- 42 Commanders Cve. [HAR]
The group of rugby aficionados called the Houston Strikers — seemingly a revival of the name of an 80’s-era semi-professional rugby club — has been showing around the rendering above of a new rugby stadium lately. The facility is said to be planned near the Houston Sports Park along 288 just south of Mowery Rd. by various rugby news sites and discussion groups; the early renderings floating around since last summer corroborate that, showing the stadium tucked next to the distinctively curved crossing of Sims Bayou under 288 (along with some parking lots and a detention basin):
The 26th will be the last day of business for the La Madeleine on Kirby Dr. at Amherst St., a rep for the Rice Village District says this afternoon. After that the space’ll get a significant makeover, part of the ongoing de-suburbanization of the 1990s Village Arcade buildings. Changes planned for the space appear to include a total blackout of the corner’s pediments, a gutting of the existing canopy level (paired with a boxy see-through enclosure of that area) and a hip-high hashtag-biscuitpaintwall-style landscaping feature (replacing the existing hedge as Amherst’s walkable zone gets widened). The company says the burger place should be ready to open sometime around November.
Images: Rice Village District (rendering), Swamplot inbox (photo)
Leasing signage was tacked up not too long ago at the Dolce Midtown apartment development straddling Bailey St. along the north side of W. Gray, notes a reader relaying years of curiosity about the project’s slow-but-maybe-not-always-so-steady progress. The development’s website doesn’t offer any clues as to when move-in might be possible, but the company has opened a leasing office down the street (in one of the not-getting-knocked-down-any-time-soon segments of the River Oaks Shopping Center).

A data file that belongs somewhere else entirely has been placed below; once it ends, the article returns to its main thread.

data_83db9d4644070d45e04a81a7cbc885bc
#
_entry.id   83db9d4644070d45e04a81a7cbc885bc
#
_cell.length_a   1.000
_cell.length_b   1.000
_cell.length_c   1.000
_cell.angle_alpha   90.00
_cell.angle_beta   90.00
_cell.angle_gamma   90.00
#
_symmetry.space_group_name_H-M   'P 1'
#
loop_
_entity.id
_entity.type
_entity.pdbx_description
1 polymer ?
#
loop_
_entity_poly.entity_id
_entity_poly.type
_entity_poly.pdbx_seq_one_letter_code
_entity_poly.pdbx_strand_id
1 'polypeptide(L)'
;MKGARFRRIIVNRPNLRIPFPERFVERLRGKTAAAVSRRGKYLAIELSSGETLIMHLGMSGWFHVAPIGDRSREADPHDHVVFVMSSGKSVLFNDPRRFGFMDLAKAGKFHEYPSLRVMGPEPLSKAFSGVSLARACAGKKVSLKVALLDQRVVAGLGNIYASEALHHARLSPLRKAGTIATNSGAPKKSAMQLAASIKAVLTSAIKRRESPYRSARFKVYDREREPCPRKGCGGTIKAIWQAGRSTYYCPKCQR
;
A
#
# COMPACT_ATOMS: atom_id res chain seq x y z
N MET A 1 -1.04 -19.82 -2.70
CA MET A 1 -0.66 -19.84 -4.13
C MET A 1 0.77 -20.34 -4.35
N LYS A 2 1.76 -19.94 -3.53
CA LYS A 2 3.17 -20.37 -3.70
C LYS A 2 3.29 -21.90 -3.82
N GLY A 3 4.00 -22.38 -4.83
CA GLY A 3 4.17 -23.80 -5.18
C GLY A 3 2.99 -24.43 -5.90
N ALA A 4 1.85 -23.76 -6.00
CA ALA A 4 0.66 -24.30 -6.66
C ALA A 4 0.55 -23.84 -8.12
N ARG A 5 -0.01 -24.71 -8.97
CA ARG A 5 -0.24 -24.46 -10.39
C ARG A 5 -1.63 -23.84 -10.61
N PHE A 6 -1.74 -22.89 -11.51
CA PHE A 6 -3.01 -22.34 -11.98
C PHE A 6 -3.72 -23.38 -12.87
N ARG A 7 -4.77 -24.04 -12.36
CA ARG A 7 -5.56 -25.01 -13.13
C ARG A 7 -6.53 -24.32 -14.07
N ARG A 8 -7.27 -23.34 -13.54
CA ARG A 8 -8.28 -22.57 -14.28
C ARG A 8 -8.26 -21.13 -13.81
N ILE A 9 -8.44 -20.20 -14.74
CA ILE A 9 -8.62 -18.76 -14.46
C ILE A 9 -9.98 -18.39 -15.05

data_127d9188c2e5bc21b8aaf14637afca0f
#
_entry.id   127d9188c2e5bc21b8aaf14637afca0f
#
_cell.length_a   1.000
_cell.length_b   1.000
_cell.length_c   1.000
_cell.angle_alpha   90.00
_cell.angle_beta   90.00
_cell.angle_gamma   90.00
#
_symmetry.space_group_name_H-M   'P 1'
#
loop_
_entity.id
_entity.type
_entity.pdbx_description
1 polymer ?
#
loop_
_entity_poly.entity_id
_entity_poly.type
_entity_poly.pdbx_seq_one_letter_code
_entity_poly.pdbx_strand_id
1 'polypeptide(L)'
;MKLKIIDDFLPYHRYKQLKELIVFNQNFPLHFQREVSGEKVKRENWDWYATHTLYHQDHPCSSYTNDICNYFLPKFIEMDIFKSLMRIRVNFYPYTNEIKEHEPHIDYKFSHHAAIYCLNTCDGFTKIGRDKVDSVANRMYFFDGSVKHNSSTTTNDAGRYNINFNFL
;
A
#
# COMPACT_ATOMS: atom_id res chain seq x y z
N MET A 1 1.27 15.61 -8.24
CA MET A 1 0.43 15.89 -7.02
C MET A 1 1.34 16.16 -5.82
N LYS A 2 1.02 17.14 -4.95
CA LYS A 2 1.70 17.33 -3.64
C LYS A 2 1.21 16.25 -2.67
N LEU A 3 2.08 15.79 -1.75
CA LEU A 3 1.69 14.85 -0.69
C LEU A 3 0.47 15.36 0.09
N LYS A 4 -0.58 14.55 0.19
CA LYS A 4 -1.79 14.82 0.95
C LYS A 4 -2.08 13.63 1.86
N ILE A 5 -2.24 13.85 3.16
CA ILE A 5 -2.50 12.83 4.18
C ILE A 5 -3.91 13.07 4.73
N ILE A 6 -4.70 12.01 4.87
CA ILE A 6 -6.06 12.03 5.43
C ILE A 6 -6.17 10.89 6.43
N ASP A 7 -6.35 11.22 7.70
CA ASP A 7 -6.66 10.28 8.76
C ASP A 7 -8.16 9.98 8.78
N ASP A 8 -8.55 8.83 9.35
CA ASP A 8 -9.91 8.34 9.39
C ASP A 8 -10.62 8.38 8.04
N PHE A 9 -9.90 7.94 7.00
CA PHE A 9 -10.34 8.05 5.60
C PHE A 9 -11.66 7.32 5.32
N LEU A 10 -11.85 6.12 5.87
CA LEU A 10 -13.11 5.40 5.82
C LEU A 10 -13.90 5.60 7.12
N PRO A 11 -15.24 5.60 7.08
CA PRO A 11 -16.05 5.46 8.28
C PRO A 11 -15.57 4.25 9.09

A few of the hawk-eyed cranewatchers over at HAIF claim to have spotted some backward clock-ticks on the work in the form of partial de- and re-construction of the 2 midrises’ upper stories during late 2015, possibly related to all the torrential rain that year on the building’s siding and wooden framing. But the buildings apparently re-reached their full heights not long after; as of last Friday, there’re even some relatively complete-looking facade sections on the eastern midrise (as shown above). The western building of the 2 still looks to have only been issued its Hardi-plank balcony flaps, however:
A branch of Taiwanese pastry chain 85˚C Bakery Cafe looks to be headed to the strip center endspot right next to the 99 Ranch Market at the intersection of Blalock Rd. and I-10. A permit to remodel the former East West Bank branch into a bakery was issued in December; Weingarten now has the shop listed in on its own leasing materials for the strip center (marked down for the spot closest to the grocery store, in the siteplan above).
Meanwhile, Eater Houston’s Amy McCarthy made note of a note of a coming soon banner for the chain over somewhere over in Chinatown this morning; the company has also been posting job listings since last fall for Houston-area warehouse positions, so multiple stores could well be in the works.